Editorial

Let’s derive full benefit from IMF credit

 At long last, the Executive Board of the Interna­tional Monetary Fund (IMF) has approved the long-awaited $3-billion bailout being sought by Ghana to reset its econo­my to ease the hardship in the country.

The IMF granted the approval at the Board’s meeting held on Wednes­day.

According to the ar­rangement, the IMF will disburse the three-year extended credit in batches, releasing $600 million as the first tranche, with the rest coming in tranches every six months.

On Thursday, the Governor of the Bank of Ghana (BoG), Dr Ernest Kwamina Yedu Addison, announced at the IMF and the Finance Ministry joint press conference that the first tranche would hit the bank’s account on Friday (that is, yesterday) because the BoG had received a swift advice regarding that.

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We are happy to hear the Official Creditor Commit­tee on Ghana alluding to the strong reform pro­gramme being pursued by the government to restore macroeconomic stability and debt sustainability while laying the foundation for an inclusive recovery for which the country de­serves the assistance.

That, for us, means Ghana has proven its qual­ification and readiness for the credit facility but the question is, will the coun­try abide by all that it has to do to receive the rest of the money and also make the current assistance ben­efit the whole country?

Already, the country has been to the IMF for a bail­out 16 times but could not stop at that and so we are at it again the 17th time.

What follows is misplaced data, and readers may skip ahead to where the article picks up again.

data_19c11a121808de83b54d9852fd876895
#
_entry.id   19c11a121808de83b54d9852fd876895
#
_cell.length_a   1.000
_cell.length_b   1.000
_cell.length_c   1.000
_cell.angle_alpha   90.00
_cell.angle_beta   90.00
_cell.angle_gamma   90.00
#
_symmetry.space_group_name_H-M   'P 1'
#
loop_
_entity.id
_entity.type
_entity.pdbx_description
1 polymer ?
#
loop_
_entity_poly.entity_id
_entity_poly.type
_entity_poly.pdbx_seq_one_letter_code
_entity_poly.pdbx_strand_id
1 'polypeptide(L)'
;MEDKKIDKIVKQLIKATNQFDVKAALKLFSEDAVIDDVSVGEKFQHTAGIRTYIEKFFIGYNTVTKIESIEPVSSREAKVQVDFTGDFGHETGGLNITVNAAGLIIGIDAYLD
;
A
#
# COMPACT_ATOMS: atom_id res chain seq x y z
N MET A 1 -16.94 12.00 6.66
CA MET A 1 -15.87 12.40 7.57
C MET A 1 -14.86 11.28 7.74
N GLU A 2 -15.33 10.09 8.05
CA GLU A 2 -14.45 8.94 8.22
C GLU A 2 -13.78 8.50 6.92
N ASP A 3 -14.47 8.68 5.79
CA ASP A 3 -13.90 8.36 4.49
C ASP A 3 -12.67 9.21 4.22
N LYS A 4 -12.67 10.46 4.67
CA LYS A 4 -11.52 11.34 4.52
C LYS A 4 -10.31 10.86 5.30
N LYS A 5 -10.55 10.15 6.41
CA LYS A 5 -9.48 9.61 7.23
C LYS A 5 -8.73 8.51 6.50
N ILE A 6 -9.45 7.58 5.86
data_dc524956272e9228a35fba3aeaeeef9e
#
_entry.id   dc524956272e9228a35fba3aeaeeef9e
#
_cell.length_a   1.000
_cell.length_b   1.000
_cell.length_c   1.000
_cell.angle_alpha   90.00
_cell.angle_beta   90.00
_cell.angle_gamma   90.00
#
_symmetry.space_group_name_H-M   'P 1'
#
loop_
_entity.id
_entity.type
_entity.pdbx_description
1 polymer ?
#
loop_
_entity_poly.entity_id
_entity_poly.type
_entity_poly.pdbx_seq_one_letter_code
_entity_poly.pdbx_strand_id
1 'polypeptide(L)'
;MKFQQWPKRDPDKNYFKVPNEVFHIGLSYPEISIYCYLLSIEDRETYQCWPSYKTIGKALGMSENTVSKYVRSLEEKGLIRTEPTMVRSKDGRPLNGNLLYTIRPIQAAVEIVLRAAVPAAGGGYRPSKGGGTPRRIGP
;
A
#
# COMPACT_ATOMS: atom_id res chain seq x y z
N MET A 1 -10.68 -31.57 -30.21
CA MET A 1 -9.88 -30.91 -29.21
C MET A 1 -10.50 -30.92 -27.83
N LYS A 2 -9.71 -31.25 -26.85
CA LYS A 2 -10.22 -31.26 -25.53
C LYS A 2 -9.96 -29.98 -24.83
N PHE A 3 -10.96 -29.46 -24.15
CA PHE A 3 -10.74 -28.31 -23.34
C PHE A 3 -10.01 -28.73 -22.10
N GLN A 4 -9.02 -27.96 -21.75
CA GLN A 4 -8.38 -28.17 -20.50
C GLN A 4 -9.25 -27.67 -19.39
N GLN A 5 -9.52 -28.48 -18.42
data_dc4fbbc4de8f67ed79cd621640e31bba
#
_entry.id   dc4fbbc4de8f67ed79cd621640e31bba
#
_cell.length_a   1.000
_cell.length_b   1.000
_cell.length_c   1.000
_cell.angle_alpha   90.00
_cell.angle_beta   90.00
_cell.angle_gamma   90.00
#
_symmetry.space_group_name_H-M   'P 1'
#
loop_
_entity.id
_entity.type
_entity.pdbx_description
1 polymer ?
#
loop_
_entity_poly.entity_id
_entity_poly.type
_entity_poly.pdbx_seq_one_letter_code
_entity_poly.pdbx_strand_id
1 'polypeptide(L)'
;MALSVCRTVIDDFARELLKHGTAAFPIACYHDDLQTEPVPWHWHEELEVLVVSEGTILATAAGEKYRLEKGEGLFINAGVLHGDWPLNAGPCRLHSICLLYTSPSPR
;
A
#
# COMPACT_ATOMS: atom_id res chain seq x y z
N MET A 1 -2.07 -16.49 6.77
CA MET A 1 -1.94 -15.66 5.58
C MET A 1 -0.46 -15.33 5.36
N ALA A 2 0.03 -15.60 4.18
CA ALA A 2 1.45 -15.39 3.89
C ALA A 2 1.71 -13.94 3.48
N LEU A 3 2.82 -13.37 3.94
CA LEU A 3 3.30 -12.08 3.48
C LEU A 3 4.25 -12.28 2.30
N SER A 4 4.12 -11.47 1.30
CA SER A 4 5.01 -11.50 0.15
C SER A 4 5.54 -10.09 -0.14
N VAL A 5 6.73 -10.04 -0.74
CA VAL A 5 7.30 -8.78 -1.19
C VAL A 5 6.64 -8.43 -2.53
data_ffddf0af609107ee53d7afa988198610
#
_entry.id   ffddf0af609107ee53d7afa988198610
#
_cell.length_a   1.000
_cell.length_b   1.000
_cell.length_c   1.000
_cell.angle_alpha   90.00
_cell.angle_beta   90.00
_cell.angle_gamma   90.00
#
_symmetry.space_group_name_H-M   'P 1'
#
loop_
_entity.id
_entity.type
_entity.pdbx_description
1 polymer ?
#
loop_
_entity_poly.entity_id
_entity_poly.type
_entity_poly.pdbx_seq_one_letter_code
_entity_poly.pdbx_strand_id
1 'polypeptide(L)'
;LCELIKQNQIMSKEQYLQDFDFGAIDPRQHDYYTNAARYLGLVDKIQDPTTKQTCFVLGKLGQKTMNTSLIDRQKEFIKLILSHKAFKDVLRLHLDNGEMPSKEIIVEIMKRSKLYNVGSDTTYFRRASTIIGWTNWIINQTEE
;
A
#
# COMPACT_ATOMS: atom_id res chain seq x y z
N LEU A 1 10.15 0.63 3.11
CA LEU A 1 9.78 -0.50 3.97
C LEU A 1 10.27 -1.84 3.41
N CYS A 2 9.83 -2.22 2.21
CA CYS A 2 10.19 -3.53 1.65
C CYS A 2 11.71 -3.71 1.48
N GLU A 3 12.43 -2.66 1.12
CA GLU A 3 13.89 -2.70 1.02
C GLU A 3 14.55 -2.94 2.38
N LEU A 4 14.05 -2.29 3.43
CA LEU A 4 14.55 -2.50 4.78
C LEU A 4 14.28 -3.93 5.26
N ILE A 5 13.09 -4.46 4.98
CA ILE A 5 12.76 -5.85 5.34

For all the previous bail­outs, the country’s author­ities showed that all would be well, yet things went haywire.

In fact, the 17th request was unexpected because the Akufo-Addo adminis­tration vowed not to go in for it but certain circum­stances like COVID-19 and the Russia-Ukraine war have combined to force it to do so against its word.

This is understandable because there can always be circumstances beyond our control, but what about those that can be under our control?

Some expert sources say certain negative practices have become the bane of the country’s econom­ic progress, including non-compliance with certain IMF stipulations, corruption, over-spending by the government and the low ratio of tax revenue to the country’s Gross Domestic Product.

Regarding the IMF stipulations, for instance, the Director of the Insti­tute of Statistical, Social and Economic Research (ISSER) at the Universi­ty of Ghana, Prof. Peter Quartey, has called on the government to assiduous­ly work to meet the IMF bailout conditions.

The ISSER Director explains that if the country fails to meet the targets, come a review, the next tranche might not come.

We think the govern­ment cannot afford such an embarrassment.

But while we say this, we still want to appeal that there is the need to check corruption among state officials and over-spending for political expediency; and pursue all the neces­sary efforts to raise the ratio of tax revenue to GDP from the current 13 per cent to 25 per cent which the experts say can help bring some relief to the country.

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